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New irons

Cobra King Tour, King CB/MB irons: What you need to know

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WHAT YOU NEED TO KNOW: Cobra’s latest iron introductions include a revamped King Tour model and an update to the company’s CB/MB model. All employ a five-step forging process that not only produces repeatable shapes and spec tolerances, but enhances the feel of the iron as well. A King Tec utility iron also was introduced for those needing more help getting their long irons airborne.

PRICE/AVAILABILITY: The Cobra King CB/MB irons are $171 per iron while the King Tour irons cost $185 each. The King Tec utility irons are $229 in steel and $249 in graphite. All are In stores Feb. 3.

3 COOL THINGS

1. A heavy hit. The word “forged” is bandied about so freely in golf that many assume all forms of forging are the same. That’s nowhere close to the truth, and all three of Cobra’s new irons (King CB, King MB and King Tour) illustrate that point well. That’s because each goes through a five-step forging process to deliver irons with not only a pleasing feel, but a more precise shape.

Most forgings are a four-step process, so what’s the big deal about an extra hit? As it turns out, quite a bit. During the final step, each iron is struck with 2,000 tons of pressure at 700 degrees Celsius (or nearly 1,300 degrees Fahrenheit). That allos the irons to require less polishing, which can reduce inconsistencies and improve weight tolerances. It also allows for more uniformity with face flatness and loft and lie angles.

“The five-step forging process is critical to both the feel produced at impact by each of our new King irons as well the consistency of performance,” said Tom Olsavsky, VP of R&D for Cobra Golf. “Players who desire the feel of forged want a soft sensation at impact rather than one that’s overly crisp, and our process delivers the desired sensation. But forgings can also be lacking in consistency due to the challenges involved in the forging process, all of which we’ve improved on by creating forged irons with superior precision from clubhead to clubhead. Players who favor forged irons now have the option to enjoy all the benefits of a forging with the consistency normally associated with cast products.”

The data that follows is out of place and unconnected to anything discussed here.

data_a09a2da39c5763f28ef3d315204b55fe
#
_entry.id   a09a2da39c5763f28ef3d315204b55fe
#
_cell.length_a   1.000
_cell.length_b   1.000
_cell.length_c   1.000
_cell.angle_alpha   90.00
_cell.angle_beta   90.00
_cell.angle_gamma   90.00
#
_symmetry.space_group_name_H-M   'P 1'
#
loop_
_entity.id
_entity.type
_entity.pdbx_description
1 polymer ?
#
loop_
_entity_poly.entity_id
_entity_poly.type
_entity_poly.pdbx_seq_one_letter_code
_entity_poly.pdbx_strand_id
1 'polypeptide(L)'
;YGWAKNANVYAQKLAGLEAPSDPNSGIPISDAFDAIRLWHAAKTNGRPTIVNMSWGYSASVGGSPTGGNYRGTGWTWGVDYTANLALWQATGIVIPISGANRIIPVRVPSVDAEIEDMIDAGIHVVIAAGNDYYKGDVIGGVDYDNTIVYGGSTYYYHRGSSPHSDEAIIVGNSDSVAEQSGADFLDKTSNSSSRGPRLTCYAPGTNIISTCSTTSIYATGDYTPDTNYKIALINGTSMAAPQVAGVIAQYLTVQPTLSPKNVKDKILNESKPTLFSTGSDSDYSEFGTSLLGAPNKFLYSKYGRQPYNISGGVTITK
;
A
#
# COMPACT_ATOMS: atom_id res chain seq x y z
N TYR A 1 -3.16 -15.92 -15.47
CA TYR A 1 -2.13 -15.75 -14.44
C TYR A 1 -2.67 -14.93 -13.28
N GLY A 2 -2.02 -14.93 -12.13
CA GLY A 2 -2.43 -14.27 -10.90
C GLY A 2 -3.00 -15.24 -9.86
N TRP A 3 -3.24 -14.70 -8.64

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2. Same name, different club. Although carrying on the King Tour name from its predecessor, the latest version is a bit of a departure. For starters, while the previous King Tour used a metal-injection-molding (MIM) process to create the clubhead, that’s no longer the case. Instead, the aforementioned forging process delivers the consistency of MIM while delivering a pleasing feel.

A key to the forgiveness factor is the CNC-milled undercut in the back cavity of each iron, which allows weight to be repositioned from high center to lower center and the heel and toe areas of the clubhead. This not only increases launch but provides more forgiveness on off-center strikes. These cavities progress from deeper in the long irons (for enhanced stability) to shallower in the short irons (for better control with the scoring clubs). A thermoplastic urethane fills the cavities to keep the feel just right. The company also is introducing its latest King Tec utility irons for those needing more help with their long irons.

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3. The choice is yours. This progressive set—where more forgiving cavity-backs are used up to the 6-iron before transitioning to more controllable muscle-back irons for the rest of the set—might not appeal to the largest audience, but it is a discerning one. Which is why some of the smaller details should not be overlooked. Take the milled face and grooves to enhance spin control or the added bonus of Cobra Connect—electronically enabled Lamkin Crossline grips with the Arccos system that, when paired with the Arccos Caddie app, allow players to track their stats. There’s also the ability for golfers to choose where the break in the set occurs or go full cavity-back or muscle-back.